Submitted: January 11, 2016
from United States District Court for the Eastern District of
Missouri - St. Louis
MURPHY, SMITH, and BENTON, Circuit Judges.
BENTON, Circuit Judge.
Miranda-Zarco pled guilty to two conspiracies: to distribute
methamphetamine in violation of 21 U.S.C. §§ 846,
841(a)(1), 841(b)(1)(A); and to commit money laundering in
violation of 18 U.S.C. § 1956 (a)(1)(B)(i) and (h). He
appeals the addition of one criminal-history point under
U.S.S.G. § 4A1.1. Having jurisdiction under 28 U.S.C.
§ 1291, this court vacates the sentence and remands.
2001, for the same act, Miranda-Zarco pled guilty to
first-degree robbery and armed criminal action (ACA).
See § 569.020 RSMo (robbery in the first
degree); § 571.015 RSMo (ACA). "According to court
records" he, "acting with another, forcibly stole
U.S. currency in the possession of Pizza-Hut-DeSoto, and in
the course thereof defendant, acting with another, displayed
what appeared to be a deadly weapon." He received 10
years in prison for the robbery, and a concurrent three years
for the ACA.
district court added three criminal-history points for the
robbery conviction under § 4A1.1(a), as authorized for a
prior sentence of imprisonment exceeding one year and one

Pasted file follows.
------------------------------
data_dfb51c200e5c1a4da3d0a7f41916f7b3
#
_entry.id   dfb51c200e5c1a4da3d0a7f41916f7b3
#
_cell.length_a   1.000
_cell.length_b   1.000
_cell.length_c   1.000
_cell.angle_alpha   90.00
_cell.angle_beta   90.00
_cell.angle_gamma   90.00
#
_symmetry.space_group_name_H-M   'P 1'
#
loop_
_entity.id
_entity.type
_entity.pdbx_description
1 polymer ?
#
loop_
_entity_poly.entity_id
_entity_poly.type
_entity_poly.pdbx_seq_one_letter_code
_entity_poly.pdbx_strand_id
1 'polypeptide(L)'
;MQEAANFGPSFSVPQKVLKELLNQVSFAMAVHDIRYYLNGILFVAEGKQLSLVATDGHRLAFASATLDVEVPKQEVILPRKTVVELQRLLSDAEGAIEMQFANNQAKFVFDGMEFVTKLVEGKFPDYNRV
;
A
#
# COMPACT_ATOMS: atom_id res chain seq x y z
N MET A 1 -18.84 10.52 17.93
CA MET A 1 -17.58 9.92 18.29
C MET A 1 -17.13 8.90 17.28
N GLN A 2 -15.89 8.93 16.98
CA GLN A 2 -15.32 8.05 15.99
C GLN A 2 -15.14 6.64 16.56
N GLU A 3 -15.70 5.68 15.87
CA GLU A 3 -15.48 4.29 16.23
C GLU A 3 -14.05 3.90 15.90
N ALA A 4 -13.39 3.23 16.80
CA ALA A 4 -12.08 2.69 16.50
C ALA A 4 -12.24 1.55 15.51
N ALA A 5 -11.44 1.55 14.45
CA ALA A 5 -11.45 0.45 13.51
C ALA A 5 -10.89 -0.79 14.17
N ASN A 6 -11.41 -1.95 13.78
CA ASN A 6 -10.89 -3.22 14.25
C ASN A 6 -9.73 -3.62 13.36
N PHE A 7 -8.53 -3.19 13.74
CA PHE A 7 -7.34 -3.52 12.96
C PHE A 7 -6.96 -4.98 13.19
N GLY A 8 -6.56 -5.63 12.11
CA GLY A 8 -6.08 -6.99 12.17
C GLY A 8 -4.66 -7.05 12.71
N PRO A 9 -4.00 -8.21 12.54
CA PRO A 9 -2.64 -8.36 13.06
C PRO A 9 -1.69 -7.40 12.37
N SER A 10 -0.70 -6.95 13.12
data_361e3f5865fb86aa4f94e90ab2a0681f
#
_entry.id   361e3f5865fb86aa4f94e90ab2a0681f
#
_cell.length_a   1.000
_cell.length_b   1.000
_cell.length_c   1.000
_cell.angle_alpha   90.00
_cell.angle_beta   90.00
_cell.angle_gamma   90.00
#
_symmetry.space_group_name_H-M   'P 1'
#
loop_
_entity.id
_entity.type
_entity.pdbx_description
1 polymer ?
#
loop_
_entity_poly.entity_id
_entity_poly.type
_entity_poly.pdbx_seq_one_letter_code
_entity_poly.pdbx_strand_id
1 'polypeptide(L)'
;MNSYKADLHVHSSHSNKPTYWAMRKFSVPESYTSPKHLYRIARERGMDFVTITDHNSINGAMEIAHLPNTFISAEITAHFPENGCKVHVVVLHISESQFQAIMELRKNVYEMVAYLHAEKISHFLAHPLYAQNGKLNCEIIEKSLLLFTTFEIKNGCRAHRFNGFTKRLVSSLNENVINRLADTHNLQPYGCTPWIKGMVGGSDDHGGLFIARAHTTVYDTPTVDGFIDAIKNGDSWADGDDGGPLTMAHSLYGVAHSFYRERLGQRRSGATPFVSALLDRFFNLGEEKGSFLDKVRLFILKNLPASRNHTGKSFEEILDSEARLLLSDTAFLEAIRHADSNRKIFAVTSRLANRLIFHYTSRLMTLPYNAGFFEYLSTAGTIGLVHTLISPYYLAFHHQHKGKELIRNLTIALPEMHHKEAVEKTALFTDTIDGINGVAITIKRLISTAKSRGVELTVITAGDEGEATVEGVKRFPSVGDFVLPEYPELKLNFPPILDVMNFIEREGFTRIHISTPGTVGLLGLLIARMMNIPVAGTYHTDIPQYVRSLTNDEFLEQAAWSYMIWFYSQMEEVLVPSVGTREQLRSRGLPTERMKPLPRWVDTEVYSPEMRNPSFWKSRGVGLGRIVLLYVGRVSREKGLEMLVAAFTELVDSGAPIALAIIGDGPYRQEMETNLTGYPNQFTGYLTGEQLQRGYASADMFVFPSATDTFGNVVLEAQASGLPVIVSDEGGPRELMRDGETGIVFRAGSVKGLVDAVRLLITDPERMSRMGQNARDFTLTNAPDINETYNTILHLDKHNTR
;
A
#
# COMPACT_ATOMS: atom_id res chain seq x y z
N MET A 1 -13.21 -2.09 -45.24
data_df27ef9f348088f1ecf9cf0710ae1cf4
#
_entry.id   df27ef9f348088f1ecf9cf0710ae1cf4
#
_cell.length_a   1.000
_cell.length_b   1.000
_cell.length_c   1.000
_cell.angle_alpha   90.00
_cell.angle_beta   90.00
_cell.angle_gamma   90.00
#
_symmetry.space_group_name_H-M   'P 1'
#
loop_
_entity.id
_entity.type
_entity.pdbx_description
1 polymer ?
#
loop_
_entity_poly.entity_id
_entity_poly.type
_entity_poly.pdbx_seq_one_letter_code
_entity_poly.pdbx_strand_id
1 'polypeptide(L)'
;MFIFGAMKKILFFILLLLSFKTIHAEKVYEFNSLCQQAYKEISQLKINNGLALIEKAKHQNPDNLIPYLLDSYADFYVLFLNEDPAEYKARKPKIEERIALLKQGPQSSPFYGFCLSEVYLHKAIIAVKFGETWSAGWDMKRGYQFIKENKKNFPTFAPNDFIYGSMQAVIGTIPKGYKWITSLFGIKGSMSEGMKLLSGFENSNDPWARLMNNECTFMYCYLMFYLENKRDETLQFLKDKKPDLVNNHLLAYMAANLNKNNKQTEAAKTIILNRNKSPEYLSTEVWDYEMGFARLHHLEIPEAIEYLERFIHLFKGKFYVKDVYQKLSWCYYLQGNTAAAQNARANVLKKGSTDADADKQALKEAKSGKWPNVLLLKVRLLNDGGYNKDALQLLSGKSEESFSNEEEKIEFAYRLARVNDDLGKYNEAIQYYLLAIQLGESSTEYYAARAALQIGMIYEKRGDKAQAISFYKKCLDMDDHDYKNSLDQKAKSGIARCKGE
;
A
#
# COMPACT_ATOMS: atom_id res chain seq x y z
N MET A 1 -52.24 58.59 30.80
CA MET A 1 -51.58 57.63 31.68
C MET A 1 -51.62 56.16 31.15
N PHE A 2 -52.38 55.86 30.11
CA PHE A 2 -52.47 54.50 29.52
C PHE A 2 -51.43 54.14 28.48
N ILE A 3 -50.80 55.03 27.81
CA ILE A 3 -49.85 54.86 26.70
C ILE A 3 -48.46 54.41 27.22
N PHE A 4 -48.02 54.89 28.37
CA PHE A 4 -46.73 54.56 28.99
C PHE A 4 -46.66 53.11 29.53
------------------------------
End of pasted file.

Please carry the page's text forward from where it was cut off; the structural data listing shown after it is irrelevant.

month. Guideline 4A.1.1(e) then says to "add 1 point for
each prior sentence resulting from a conviction of a crime of
violence that did not receive any points under (a), (b), or
(c) above because such sentence was treated as a single
sentence . . . ." Accordingly, for the ACA conviction,
the court added one point. Miranda-Zarco objects to the ACA
point, claiming because the ACA arose out of the same conduct
as the burglary, it cannot be counted separately.
state law, the ACA conviction is separate and distinct from
the robbery conviction. In Missouri, first-degree robbery
occurs when a person
forcibly steals property and in the course thereof he, or
another participant in the crime,
(1) Causes serious physical injury to any person; or
(2) Is armed with a deadly weapon; or
(3) Uses or threatens the immediate use of a dangerous
instrument against any person; or
(4) Displays or threatens the use of what appears to be a
deadly weapon or dangerous instrument.
§ 569.020 RSMo. An ACA violation occurs when a person
commits any felony "by, with, or through the use,
assistance, or aid of a dangerous instrument or deadly weapon
. . . ." § 571.015 RSMo. An ACA punishment is
"in addition to" the punishment for the underlying
felony. Id. The Supreme Court of Missouri has held
that robbery and armed criminal action "are not the same
offense" for purposes of multiple prosecution because
"the expressed intent of the legislature" is to
punish the offenses cumulatively. State v. Flenoy,
968 S.W.2d 141, 144-45 (Mo. banc 1998), citing Missouri
v. Hunter, 459 U.S. 359, 367 (1983). The district court
correctly rejected Miranda-Zarco's claim. See United
States v. Watson, 65 ...